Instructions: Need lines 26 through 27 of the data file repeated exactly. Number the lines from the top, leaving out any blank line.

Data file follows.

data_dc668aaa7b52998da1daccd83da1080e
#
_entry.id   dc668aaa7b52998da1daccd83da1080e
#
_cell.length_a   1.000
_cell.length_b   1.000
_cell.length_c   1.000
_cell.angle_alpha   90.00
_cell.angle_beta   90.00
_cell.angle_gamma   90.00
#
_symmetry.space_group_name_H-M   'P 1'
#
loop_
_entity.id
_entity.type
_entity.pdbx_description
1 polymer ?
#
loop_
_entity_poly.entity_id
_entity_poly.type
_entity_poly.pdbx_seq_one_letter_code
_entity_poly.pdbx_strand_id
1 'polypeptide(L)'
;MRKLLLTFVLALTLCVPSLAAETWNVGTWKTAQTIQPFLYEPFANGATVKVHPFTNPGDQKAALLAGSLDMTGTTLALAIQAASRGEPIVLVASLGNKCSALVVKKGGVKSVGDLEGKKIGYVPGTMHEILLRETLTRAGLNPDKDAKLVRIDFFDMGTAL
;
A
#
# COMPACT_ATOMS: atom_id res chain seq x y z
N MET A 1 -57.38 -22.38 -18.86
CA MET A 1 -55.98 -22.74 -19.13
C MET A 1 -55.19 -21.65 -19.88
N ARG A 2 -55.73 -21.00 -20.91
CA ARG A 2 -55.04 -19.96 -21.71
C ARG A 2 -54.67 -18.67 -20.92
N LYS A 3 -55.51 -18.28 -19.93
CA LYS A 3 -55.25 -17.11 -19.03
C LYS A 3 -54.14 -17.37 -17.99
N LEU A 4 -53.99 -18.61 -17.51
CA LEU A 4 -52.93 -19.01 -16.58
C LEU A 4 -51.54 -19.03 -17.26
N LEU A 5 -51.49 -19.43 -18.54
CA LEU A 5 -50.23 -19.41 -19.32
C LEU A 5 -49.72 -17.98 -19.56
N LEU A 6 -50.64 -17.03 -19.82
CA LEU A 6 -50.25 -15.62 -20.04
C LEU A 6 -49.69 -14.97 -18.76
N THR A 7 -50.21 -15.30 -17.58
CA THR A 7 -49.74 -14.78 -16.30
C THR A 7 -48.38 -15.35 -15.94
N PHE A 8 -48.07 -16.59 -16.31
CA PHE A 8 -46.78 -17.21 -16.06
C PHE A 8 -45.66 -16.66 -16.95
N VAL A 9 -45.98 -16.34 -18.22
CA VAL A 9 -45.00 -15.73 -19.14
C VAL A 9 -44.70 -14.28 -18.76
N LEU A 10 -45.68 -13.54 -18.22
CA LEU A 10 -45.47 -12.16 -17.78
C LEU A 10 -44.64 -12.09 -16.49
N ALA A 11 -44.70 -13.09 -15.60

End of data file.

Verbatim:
;MRKLLLTFVLALTLCVPSLAAETWNVGTWKTAQTIQPFLYEPFANGATVKVHPFTNPGDQKAALLAGSLDMTGTTLALAIQAASRGEPIVLVASLGNKCSALVVKKGGVKSVGDLEGKKIGYVPGTMHEILLRETLTRAGLNPDKDAKLVRIDFFDMGTAL
;